The Charlotte News

SUNDAY, MAY 16, 1937


Margaret Mitchell's:

Million Dollar Baby

--By W. J. Cash

Site ed. note: It was this sort of article, more than his relatively innocuous references to GWTW in the book, which likely caused Cash's shudders and resort to Brown's Mixture when faced with the prospect four years later of meeting the genial Margaret Mitchell as her guest in Atlanta. Her warmth overcame whatever slights Cash may have let slip earlier and she quipped to him that she had to search the whole state of Georgia for one model for Tara, winding up with but a simple farmhouse, nothing like, forsooth,--what she herself mocked--the gaudy white columns of Selznick and company's vaunted manse in the film. (And Cash's rather completely incorrect prediction toward the end of the article came three years prior to the film's opening and unprecedented success, further catapulting the novel fully into our own time; so don't fault his faulty adumbration on the point too much. He did, after all, suggest it implicitly to be good fodder for filmdom--and, no doubt, this was the reason MGM came eventually to call on Ms. Mitchell.)

The references below to "the Fair Ellen" and "La Peterkin" are to Ellen Glasgow and Julia Peterkin, repectively, both of whom Cash respected as pre-eminent Southern writers.

And, though the risk is run of overstatement on the point, the two ethnophaulisms employed by Cash in this article are used in the context of deploring the sort of connotation conjured by the words, as used in the Rev. T. Dixon's and T. Nelson Page's racist pail-fillers; has nothing to do with some Gaffney-atavism slip of the tongue--as Cash was a most careful and deliberate writer--or subliminal Freudianola racism on the part of Cash. The note is made here only because--ho-hum--some very few careless readers and would-be critics of Cash have thought as much based on a microscopic fragmentary assessment (prosaic, pseudo-Mosaic hash-job) of similar employment of terms in The Mind of the South, and thought so much so of such, a time or two, to have wound up in print saying it, and right quite prosaically. As Cash said of art in 1928, honi sois qui mal y pense. To those misled few--hone it, smile, get on the fence, go wash your pens in soapy water, change your corrective lenses, glint again at your astrolabe's mater, clear the air, read a little further and then a little farther, maybe even a little in Jean-Paul Sartre--and come back to class when you think better of it.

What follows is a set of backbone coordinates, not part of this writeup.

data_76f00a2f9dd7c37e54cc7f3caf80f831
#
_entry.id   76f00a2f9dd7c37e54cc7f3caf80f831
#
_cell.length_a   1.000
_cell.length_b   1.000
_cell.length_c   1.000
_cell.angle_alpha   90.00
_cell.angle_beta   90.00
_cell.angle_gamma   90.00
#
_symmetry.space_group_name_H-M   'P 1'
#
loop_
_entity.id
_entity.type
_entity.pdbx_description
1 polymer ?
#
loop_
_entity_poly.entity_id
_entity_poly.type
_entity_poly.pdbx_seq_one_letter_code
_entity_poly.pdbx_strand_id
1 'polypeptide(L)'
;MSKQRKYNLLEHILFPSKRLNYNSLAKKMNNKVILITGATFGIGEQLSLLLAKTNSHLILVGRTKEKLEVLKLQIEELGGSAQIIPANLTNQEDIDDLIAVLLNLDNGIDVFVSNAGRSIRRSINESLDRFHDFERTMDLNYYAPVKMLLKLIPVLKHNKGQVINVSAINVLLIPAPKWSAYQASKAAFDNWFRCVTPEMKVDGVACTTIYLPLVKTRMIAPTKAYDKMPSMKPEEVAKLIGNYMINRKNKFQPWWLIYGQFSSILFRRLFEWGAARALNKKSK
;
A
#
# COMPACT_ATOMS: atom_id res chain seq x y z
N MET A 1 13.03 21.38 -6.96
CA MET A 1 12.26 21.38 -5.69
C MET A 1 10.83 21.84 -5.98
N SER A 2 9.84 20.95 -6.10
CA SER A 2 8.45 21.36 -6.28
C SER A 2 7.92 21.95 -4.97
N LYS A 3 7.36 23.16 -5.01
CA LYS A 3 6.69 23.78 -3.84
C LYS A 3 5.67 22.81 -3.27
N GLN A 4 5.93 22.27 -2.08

WHAT fascinates me about that great current topic of conversation, "Gone With The Wind," is not the book itself or even its undeniably amiable author--but the spectacle of its astounding success in the world--and it's unfortunate fate from the literary standpoint.

As a matter of fact, the book is neither a very good one, nor a very bad one. I know, of course, that the Fair Ellen of Richmond is on record as thinking it an almost unexampled masterpiece, that La Peterkin is down as believing that it is the greatest novel ever to come out of Dixie and indeed probably the greatest that will ever come out of Dixie and that one of the more excitable New York critics has given it as his solemn opinion that it is the very greatest novel ever heard of on the spinning planet. But in the face of such formidable authority, I shall make bold to think that it falls a good deal short of greatness. Its passions are too naked and simple, and its characters, indubitably having a kind of reality, yet have only such reality as belongs to the better sort of moving picture.